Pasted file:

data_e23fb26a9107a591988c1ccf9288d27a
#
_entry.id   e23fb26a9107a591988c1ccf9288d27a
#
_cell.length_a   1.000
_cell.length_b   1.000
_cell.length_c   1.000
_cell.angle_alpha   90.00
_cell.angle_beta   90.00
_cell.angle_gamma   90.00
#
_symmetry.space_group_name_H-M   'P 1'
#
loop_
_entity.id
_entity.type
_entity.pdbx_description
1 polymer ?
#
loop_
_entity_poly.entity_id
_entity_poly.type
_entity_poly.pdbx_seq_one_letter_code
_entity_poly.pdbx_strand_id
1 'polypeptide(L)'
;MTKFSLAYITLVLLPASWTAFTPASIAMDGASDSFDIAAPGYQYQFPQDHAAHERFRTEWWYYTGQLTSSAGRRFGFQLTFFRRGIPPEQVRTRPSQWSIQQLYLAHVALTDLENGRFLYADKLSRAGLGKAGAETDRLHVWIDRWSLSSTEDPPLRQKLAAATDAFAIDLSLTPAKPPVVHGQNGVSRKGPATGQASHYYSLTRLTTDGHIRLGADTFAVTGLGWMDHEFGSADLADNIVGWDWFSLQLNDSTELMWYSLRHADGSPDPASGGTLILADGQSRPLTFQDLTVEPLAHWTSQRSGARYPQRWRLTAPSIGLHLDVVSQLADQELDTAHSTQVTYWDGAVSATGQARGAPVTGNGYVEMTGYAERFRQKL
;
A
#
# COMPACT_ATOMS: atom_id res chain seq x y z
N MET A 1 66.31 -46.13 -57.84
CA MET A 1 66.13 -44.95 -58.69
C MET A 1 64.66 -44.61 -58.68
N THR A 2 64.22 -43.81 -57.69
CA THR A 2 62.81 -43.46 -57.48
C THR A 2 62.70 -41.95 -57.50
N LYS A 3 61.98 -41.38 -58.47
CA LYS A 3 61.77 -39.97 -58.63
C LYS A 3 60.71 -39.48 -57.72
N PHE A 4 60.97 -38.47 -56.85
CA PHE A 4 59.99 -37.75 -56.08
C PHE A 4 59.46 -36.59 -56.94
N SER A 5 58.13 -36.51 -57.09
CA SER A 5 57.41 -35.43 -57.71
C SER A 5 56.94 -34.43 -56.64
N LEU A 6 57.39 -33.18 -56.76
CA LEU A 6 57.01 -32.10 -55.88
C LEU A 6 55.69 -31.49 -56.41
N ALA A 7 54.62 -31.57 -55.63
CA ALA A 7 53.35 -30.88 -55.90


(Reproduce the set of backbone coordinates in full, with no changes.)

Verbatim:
data_e23fb26a9107a591988c1ccf9288d27a
#
_entry.id   e23fb26a9107a591988c1ccf9288d27a
#
_cell.length_a   1.000
_cell.length_b   1.000
_cell.length_c   1.000
_cell.angle_alpha   90.00
_cell.angle_beta   90.00
_cell.angle_gamma   90.00
#
_symmetry.space_group_name_H-M   'P 1'
#
loop_
_entity.id
_entity.type
_entity.pdbx_description
1 polymer ?
#
loop_
_entity_poly.entity_id
_entity_poly.type
_entity_poly.pdbx_seq_one_letter_code
_entity_poly.pdbx_strand_id
1 'polypeptide(L)'
;MTKFSLAYITLVLLPASWTAFTPASIAMDGASDSFDIAAPGYQYQFPQDHAAHERFRTEWWYYTGQLTSSAGRRFGFQLTFFRRGIPPEQVRTRPSQWSIQQLYLAHVALTDLENGRFLYADKLSRAGLGKAGAETDRLHVWIDRWSLSSTEDPPLRQKLAAATDAFAIDLSLTPAKPPVVHGQNGVSRKGPATGQASHYYSLTRLTTDGHIRLGADTFAVTGLGWMDHEFGSADLADNIVGWDWFSLQLNDSTELMWYSLRHADGSPDPASGGTLILADGQSRPLTFQDLTVEPLAHWTSQRSGARYPQRWRLTAPSIGLHLDVVSQLADQELDTAHSTQVTYWDGAVSATGQARGAPVTGNGYVEMTGYAERFRQKL
;
A
#
# COMPACT_ATOMS: atom_id res chain seq x y z
N MET A 1 66.31 -46.13 -57.84
CA MET A 1 66.13 -44.95 -58.69
C MET A 1 64.66 -44.61 -58.68
N THR A 2 64.22 -43.81 -57.69
CA THR A 2 62.81 -43.46 -57.48
C THR A 2 62.70 -41.95 -57.50
N LYS A 3 61.98 -41.38 -58.47
CA LYS A 3 61.77 -39.97 -58.63
C LYS A 3 60.71 -39.48 -57.72
N PHE A 4 60.97 -38.47 -56.85
CA PHE A 4 59.99 -37.75 -56.08
C PHE A 4 59.46 -36.59 -56.94
N SER A 5 58.13 -36.51 -57.09
CA SER A 5 57.41 -35.43 -57.71
C SER A 5 56.94 -34.43 -56.64
N LEU A 6 57.39 -33.18 -56.76
CA LEU A 6 57.01 -32.10 -55.88
C LEU A 6 55.69 -31.49 -56.41
N ALA A 7 54.62 -31.57 -55.63
CA ALA A 7 53.35 -30.88 -55.90